A number of transportation industry stakeholders have been pushing for an increased freight broker surety bond amount for quite some time. This past Friday, the U.S. House and U.S. Senate conference committee finally passed the highway transportation bill it had been working on for months — a bill that increased the minimum freight broker surety bond amount from $10,000 to $75,000. Freight brokers must obtain these surety bonds before they can be legally licensed to work in the country.
The committee also included other surety-related provisions in the bill:
- Freight forwarders will now need surety bonds as well
- Surety providers will need to inform the U.S. Department of Transportation of any surety cancellation
- If a broker or forwarder should fail, surety providers have to publicly advertise for claims for the 60 days that follow the notification of failure or surety cancellation
The purpose of the increased surety amount is to help curb scamming and other fraudulent activity in the freight brokering industry. One setback, though, is it could hurt brokers’ ability to obtain the bond. Because so many claims are made against surety companies for this bond type, they were already hesitant to issue them for just $10,000. Backing a risky bond for $75,000 will cause even more hesitation for underwriters, which means stricter qualifications for applicants.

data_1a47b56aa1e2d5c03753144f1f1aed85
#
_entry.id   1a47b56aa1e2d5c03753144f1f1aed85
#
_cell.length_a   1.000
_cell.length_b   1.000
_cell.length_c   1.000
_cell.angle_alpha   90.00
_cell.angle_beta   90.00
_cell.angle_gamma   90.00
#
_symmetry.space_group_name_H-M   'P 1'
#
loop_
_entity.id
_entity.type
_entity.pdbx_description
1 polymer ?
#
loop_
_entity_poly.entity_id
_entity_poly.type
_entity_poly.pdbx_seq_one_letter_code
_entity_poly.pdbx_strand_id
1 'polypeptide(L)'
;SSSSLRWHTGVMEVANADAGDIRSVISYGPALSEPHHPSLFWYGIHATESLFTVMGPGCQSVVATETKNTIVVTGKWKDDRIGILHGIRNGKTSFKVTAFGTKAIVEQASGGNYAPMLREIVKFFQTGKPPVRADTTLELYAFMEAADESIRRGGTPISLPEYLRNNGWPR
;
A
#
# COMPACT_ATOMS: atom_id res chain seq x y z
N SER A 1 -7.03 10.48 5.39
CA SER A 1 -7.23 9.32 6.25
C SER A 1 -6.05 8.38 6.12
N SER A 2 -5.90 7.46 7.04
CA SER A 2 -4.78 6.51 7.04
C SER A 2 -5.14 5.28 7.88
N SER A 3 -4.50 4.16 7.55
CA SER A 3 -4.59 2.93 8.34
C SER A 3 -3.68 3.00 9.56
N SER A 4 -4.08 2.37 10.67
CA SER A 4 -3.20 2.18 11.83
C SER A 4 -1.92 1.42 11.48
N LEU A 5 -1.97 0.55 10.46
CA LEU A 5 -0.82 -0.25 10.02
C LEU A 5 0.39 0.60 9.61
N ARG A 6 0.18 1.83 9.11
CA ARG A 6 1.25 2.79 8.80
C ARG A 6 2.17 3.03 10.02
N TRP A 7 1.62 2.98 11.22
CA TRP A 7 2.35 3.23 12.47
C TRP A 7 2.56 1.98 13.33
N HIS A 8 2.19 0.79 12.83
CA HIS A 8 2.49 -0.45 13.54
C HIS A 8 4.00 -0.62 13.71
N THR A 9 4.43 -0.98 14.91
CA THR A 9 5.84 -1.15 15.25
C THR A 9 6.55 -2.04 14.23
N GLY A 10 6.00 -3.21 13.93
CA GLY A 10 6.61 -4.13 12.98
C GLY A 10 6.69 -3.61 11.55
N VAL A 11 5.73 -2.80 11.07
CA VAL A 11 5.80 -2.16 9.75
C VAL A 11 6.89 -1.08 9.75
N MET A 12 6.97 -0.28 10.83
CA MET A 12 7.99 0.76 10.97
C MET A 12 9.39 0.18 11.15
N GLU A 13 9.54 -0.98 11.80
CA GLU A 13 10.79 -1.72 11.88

According to Overdrive Online, the Owner-Operator Independent Drivers Association and the Transportation Intermediaries Association supported raising the bond minimum to $100,000. Conversely, smaller brokers with the Association of Independent Property Brokers and Agents, who were more likely be hurt by the increase, favored a $25,000 bond minimum. In the end, the committee compromised by settling on the minimum $75,000 amount.
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